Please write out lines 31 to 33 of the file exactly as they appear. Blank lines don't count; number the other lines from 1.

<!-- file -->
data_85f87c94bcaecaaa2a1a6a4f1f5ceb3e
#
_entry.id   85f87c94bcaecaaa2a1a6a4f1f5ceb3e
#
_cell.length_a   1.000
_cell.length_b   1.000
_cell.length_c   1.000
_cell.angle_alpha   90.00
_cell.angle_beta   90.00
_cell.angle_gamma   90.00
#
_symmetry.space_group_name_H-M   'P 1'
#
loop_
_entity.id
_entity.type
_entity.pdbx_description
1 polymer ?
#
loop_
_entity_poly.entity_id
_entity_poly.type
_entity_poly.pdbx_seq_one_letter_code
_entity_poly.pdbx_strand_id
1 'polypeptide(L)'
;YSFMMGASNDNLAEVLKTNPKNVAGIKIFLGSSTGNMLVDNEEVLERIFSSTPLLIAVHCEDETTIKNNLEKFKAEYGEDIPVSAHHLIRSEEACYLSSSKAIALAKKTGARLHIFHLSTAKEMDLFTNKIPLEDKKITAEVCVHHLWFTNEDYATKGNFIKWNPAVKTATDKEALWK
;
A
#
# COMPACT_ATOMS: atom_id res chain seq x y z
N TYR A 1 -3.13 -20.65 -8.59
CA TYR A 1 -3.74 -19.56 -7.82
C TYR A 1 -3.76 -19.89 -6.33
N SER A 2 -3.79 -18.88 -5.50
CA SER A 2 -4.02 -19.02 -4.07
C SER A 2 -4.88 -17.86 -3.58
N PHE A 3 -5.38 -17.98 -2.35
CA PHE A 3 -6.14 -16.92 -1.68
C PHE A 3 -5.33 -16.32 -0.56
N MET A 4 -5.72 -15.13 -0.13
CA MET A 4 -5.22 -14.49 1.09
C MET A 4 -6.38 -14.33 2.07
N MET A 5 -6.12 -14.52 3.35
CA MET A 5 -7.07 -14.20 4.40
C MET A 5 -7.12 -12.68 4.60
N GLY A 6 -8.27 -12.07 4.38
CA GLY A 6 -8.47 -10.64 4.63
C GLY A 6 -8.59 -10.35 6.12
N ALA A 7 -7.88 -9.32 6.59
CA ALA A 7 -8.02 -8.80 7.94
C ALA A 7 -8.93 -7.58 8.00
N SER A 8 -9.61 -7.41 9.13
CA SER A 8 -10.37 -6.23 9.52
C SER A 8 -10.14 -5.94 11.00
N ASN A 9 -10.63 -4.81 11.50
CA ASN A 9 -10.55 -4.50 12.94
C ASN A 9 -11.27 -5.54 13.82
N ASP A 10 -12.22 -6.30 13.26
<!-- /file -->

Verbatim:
N TYR A 1 -3.13 -20.65 -8.59
CA TYR A 1 -3.74 -19.56 -7.82
C TYR A 1 -3.76 -19.89 -6.33